When that holiday party invitation for your annual office get-together comes along, do you cringe or look forward to a festive evening with your work colleagues? Your reaction is probably a reflection of past office party experiences – whether it’s the image of tipsy and obnoxious Dan from Accounting or an unexpectedly fun evening with your colleagues.
The office holiday party is a strange mix of work and fun and we’ve all heard the horror stories. Here are some do’s and don’ts from career and etiquette experts on the matter:
DO attend. Believe it or not, attendance at the office holiday party is not optional. Executive coach Marjorie Brody says “even if you hate these things, it’s a good idea to put in an appearance. It shows you’re part of the team.”
DO think of it as work not play. Brody sates that “people should understand [the office holiday party] is a business event”. Act accordingly.
DO dress appropriately. Nothing tacky. Women should keep bare skin to a minimum and men should keep their shirts buttoned. If it’s your first holiday party at a particular job, ask colleagues about the dress code before going.
DO come prepared to mingle. Take the opportunity to socialize with co-workers that you don’t work with on a regular basis, as well as your boss. It’s a party, so don’t just talk business. If small talk isn’t your strong point, read up on the news and entertainment headlines for an easy discussion intro, or engage someone by commenting on his reindeer sweater! Holiday plans are good discussion topics. Politics and religion are not.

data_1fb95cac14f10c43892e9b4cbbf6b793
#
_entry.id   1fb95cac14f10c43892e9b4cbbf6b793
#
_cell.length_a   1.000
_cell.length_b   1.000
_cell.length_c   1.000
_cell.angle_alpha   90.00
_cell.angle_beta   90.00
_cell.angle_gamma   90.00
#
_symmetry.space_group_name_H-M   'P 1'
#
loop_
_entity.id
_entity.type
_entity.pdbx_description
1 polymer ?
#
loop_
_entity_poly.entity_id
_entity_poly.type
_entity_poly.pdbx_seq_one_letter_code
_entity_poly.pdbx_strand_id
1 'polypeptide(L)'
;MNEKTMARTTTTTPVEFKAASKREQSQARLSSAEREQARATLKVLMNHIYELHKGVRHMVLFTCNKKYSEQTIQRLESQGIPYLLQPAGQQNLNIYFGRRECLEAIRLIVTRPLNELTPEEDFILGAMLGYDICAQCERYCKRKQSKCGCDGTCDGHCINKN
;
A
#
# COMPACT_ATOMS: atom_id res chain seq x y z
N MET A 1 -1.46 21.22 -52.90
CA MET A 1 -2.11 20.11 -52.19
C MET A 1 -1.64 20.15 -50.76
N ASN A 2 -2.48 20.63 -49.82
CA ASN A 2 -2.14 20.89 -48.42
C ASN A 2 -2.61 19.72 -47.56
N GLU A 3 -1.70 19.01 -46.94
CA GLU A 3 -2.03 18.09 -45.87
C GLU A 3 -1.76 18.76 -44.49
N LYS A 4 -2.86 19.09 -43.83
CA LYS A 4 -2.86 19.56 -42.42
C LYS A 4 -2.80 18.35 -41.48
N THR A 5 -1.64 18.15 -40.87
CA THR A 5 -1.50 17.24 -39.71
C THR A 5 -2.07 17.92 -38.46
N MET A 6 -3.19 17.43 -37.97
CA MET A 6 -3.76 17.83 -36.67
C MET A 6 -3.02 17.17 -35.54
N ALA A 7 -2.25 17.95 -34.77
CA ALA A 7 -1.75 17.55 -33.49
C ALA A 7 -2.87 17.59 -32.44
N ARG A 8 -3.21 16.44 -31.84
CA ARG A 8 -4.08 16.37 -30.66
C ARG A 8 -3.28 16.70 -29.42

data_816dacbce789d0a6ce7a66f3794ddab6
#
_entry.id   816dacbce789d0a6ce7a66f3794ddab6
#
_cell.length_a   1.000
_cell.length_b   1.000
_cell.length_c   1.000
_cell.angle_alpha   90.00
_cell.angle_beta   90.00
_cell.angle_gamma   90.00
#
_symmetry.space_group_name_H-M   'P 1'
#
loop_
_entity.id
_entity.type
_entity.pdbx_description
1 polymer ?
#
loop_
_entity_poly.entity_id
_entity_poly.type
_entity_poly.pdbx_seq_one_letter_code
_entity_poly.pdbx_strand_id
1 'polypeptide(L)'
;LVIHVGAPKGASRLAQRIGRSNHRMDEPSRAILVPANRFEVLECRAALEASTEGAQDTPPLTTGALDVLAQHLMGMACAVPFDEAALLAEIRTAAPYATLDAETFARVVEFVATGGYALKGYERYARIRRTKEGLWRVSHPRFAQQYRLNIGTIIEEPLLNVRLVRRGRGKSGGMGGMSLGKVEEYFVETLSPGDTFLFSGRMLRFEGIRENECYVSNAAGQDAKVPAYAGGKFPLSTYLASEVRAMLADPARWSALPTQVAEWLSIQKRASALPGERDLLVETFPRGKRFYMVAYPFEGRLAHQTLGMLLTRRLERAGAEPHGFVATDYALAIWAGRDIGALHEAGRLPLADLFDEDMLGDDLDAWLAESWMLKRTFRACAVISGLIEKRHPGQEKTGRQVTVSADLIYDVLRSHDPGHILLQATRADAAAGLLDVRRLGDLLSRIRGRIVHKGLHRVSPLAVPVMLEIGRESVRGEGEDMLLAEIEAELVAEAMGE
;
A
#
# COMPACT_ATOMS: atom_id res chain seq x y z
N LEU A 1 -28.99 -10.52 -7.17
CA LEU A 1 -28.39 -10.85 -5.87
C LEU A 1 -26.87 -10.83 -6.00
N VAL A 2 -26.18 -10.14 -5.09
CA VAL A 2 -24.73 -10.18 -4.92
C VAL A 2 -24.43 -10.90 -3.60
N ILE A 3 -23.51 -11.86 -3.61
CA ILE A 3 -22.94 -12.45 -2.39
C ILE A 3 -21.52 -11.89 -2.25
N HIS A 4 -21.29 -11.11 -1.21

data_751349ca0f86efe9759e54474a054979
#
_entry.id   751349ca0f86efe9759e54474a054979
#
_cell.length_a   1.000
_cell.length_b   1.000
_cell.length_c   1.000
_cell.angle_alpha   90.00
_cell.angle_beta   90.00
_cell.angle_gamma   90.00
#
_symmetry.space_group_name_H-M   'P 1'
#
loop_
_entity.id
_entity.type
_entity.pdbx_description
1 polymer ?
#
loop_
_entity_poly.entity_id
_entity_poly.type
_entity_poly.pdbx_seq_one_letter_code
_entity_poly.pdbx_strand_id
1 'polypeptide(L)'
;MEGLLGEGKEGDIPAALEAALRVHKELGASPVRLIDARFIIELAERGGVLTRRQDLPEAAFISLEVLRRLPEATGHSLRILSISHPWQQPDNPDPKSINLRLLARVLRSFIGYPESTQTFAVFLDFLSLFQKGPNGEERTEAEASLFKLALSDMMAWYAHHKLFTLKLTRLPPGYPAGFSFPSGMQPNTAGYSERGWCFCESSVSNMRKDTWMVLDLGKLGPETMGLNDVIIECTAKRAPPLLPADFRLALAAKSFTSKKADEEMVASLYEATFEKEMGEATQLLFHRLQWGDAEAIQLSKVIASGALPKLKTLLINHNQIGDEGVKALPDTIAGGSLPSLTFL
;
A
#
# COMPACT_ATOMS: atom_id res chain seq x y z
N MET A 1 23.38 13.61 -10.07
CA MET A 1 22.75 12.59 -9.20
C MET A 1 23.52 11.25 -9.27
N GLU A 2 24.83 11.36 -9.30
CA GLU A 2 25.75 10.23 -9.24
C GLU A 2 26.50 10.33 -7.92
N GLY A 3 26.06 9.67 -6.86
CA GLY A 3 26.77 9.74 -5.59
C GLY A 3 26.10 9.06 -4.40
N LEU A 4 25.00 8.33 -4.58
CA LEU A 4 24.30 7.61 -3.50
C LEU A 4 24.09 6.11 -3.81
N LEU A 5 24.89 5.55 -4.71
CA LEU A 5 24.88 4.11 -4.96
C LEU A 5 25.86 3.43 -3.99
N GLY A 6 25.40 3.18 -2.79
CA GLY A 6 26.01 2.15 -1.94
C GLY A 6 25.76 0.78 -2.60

DO prep your significant other. If spouses and partners are invited to the party, be sure to remind them of important names to remember.
DO exit graciously. The rule of thumb is to stay for at least 1 ½ hours, even if the party is a total bore. Before leaving, it’s good practice to thank the person who organized the party and the person who approved its expense.
And finally the DON’T list…and this single DON’T but could be more important than all the DO’s put together.
DON’T drink too much alcohol. Combine a festive time of year with a potentially uncomfortable social setting, and it may just be too easy to reach for another glass of egg nog. Not surprisingly, drinking too much is the biggest source of office party problems, employee embarrassment, and bad memories that’ll flash back when next year’s holiday party invitation arrives.
Despite ending on such a cautionary note, the office holiday party can be a great chance to deepen professional relationships while celebrating the season. Now is a good time to send those early to mid December holiday party invitations. Checkout the selection available at LookLoveSend.com. All are printed on superior quality paper and satisfaction is guaranteed.